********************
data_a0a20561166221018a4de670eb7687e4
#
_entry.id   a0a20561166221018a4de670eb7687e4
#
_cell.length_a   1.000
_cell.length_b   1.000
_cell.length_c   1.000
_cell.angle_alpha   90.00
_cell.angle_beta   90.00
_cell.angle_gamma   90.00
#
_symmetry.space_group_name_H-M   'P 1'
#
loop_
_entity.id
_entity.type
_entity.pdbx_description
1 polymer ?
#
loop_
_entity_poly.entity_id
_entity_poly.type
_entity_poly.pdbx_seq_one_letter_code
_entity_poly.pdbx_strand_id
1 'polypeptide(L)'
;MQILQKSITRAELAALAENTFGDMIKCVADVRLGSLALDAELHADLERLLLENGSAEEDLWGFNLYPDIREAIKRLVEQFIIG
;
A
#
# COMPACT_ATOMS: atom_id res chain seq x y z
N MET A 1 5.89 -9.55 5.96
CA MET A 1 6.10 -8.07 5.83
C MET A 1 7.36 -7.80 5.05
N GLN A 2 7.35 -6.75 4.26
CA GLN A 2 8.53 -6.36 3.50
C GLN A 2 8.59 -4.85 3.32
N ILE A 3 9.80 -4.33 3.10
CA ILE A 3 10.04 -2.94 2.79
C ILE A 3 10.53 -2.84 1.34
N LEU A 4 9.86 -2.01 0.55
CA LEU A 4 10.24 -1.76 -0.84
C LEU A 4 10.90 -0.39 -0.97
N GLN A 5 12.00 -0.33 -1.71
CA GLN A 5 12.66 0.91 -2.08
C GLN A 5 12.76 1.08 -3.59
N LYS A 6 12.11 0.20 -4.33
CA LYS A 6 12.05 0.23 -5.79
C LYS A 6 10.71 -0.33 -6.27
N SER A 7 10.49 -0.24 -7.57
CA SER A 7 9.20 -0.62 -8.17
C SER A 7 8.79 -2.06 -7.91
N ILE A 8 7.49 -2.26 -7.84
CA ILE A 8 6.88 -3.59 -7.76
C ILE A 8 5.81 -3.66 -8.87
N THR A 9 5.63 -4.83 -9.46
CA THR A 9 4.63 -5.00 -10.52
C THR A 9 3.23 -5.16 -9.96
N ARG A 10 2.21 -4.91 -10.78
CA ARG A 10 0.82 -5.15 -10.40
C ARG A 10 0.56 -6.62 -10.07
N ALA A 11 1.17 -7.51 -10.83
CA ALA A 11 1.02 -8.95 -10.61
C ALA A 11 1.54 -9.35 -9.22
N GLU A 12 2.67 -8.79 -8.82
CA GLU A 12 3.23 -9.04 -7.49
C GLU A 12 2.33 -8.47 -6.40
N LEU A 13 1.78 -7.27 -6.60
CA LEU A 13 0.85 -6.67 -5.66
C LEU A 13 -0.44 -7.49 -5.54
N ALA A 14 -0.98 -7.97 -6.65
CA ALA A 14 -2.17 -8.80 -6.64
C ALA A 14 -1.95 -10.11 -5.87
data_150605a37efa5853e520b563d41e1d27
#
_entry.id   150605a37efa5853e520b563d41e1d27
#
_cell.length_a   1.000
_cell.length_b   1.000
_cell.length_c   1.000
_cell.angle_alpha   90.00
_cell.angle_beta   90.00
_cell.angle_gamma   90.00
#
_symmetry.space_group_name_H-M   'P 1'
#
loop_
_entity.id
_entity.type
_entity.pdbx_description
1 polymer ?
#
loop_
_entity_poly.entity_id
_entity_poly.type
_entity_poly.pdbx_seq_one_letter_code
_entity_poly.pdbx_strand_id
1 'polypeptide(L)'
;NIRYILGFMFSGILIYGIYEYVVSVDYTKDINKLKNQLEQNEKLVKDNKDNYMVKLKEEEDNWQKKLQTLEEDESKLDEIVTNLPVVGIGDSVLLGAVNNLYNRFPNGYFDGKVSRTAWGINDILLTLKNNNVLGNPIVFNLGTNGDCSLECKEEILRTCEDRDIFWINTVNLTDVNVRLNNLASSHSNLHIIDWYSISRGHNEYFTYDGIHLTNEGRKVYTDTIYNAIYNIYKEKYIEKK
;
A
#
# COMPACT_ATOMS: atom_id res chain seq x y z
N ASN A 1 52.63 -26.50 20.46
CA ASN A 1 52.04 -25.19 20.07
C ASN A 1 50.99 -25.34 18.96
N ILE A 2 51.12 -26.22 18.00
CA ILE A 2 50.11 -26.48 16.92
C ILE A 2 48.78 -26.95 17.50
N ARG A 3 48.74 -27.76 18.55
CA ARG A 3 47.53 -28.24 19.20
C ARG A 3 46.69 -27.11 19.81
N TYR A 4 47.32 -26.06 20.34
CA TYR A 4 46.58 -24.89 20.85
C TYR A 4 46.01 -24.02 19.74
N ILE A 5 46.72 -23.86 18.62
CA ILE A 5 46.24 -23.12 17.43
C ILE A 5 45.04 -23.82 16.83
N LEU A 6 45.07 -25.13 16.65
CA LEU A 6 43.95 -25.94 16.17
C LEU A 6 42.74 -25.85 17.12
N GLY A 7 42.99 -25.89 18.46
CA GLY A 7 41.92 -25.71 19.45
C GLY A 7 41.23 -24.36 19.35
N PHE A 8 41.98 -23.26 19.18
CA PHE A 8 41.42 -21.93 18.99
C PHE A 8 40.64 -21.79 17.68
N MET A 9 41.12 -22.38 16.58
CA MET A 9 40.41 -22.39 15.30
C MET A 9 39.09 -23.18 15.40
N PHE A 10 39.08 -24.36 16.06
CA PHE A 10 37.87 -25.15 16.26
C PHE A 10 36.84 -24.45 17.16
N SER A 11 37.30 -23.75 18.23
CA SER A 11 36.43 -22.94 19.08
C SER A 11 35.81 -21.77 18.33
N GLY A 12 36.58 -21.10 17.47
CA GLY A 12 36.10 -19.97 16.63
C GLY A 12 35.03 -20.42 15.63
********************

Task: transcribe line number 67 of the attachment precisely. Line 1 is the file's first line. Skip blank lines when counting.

N LEU A 13 1.78 -7.27 -6.60